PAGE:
Tuesday, January 4, 2011
There is a sign over my bike rack that says “Pain is temporary, quitting is forever.” It’s a quote from Lance Armstrong. When running a few miles, I can make it without quitting and never give it a second thought. Putting all my male bravado aside though, I’m not so naive as to think there is never a good time to give in. At what point is it alright to quit? Must everything we begin be persevered through until death or we are a failure? How about something you have been involved in for many years? Is there value in forcing yourself to continue a pursuit when you really can’t find joy in doing it anymore?
I wish I were talking about one of my crazy hobbies or endeavors. Unfortunately, I’m talking about Jakob and gymnastics. He has stated and firmly believed for the past several years, and I have believed as well, that he was going to win the Olympics. He has attacked the sport with an uncommon persistence and tenacity. His work ethic in the gym is strong and easy to see as he is never resting, despite me telling him he needs it. When the other boys relax and joke around he is doing another set. He has occasionally had days or short periods of time where his motivation has waned but for the most part, he would bounce back immediately and more ferocious. I have always told him that staying the course when you don’t feel like it is the difference between those who make it and those who fall by the way.
Over the last several months however, he has been seriously questioning whether or not to stay in the sport. He has always hated the meets and the judging. This is completely understandable. I don’t know anybody who really enjoys being openly critiqued and judged. For a child with some social anxiety, it is a highly stressful event competing in front of peers, bleachers full of parents and a formal judge watching and grading your every move. In the past, he has always been able to get past these feelings for meets because he enjoyed being on the team. He loves his teammates and his coach. He loves pushing himself harder in the gym. Lately however, even going to the gym for practice is becoming a difficult task that he sometimes agonizes over.
As parents we are torn by the advice we choose to give to him. We have never told him he must continue, except that he must finish any season he begins. We do strongly feel he must be involved in some sort of regular physical exercise but have always made it clear that he is the one to choose the activity. On the one hand it would seem like a terrible waste of talent to see him give it up, but again, which talent he chooses to develop is not our decision to make. Do we persuade him to continue pushing because he could be great? Is that a good enough reason to push him at the risk of him eventually resenting us and the sport that has taught him so much? I don’t think it is worth the risk or in his best interest.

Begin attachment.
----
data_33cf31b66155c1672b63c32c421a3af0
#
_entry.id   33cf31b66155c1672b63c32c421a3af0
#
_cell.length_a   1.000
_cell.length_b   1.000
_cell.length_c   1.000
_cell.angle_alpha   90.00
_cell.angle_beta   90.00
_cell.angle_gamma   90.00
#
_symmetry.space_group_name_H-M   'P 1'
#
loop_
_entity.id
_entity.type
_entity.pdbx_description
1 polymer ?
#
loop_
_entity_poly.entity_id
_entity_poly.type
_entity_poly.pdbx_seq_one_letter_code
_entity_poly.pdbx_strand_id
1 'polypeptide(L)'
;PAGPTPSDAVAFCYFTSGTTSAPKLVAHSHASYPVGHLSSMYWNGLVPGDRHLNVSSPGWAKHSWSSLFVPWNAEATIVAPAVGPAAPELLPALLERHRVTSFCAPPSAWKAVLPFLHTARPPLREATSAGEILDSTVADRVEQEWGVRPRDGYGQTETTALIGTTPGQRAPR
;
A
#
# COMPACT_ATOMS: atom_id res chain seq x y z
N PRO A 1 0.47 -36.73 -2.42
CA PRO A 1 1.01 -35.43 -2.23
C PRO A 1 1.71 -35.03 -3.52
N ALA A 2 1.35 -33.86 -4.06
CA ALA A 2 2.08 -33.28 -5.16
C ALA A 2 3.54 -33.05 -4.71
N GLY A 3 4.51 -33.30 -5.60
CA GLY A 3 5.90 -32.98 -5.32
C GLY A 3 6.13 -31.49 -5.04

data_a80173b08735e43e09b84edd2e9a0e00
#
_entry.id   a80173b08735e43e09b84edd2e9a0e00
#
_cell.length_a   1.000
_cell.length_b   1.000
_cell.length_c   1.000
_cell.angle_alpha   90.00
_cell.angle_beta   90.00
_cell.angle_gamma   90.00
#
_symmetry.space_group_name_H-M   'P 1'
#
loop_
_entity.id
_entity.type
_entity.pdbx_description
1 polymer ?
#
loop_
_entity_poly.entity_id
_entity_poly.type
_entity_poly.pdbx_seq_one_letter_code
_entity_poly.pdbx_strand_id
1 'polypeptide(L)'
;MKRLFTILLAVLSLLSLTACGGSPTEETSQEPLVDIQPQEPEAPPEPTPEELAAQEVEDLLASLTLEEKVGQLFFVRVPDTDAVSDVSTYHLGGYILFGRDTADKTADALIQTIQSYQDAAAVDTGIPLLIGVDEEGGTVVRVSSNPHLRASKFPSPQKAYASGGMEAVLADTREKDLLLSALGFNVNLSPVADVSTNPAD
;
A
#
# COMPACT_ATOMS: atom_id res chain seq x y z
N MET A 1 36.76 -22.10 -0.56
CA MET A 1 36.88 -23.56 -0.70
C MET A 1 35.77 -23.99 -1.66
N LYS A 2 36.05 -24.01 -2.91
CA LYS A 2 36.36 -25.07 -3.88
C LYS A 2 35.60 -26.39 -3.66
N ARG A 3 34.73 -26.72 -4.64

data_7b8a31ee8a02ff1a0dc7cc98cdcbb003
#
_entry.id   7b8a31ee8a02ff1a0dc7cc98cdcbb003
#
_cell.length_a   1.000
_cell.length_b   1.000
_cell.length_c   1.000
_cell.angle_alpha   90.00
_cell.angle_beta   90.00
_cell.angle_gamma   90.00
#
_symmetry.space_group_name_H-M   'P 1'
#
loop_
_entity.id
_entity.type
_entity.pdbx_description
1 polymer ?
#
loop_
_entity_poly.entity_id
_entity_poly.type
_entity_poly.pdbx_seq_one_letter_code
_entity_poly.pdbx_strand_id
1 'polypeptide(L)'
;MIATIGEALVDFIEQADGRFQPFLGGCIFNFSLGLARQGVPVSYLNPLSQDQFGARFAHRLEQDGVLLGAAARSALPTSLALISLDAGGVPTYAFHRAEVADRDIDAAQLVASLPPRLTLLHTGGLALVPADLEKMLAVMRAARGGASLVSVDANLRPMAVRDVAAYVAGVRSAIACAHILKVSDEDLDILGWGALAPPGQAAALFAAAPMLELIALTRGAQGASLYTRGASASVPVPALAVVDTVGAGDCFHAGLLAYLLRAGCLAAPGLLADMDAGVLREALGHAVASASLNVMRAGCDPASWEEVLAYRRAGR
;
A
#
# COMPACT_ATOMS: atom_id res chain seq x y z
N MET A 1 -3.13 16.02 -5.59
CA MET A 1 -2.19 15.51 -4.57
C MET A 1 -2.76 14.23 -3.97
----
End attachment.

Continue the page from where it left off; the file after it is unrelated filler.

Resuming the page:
Where would I be if I hadn’t moved through so many activities in life? I personally have traded full fledged involvement from one activity to another several times. From roller skating and skateboarding I went to rock climbing. From climbing I went to skydiving. From skydiving I went to running and cycling. Those are just some the ones I have spent significant time practicing. There have been lots of other short, month or two long passions, like Yo Yo, knife throwing, martial arts and even break dancing. I was a 14 when the movie "Breakin" came out. I’m sure I’m forgetting a few. If I hadn’t changed my direction in life numerous times I don’t think I would be the same person I am now at all. I might not have met all of the new friends each new activity has brought with it. I also know first hand how even something you love to do, something that you could never dream growing tired of, can become a daily grind that you begin to resent and dread.
Jakob has some big decisions to make. As with everyone, he often changes his mind. This week he is in love with the gym again, but last week he was completely burned out. It has been such a large part of his life, I think it scares him a little to imagine being without it. I have no doubt that he will stay active and be a shining star in any activity he pursues. We try hard to gently coax and instruct but ultimately we must let go and allow him to decide his own path.
Week of December 20 – Bike 48, Run 23
Week of December 27 – Bike 48, Run 20
Posted by Jim Phillips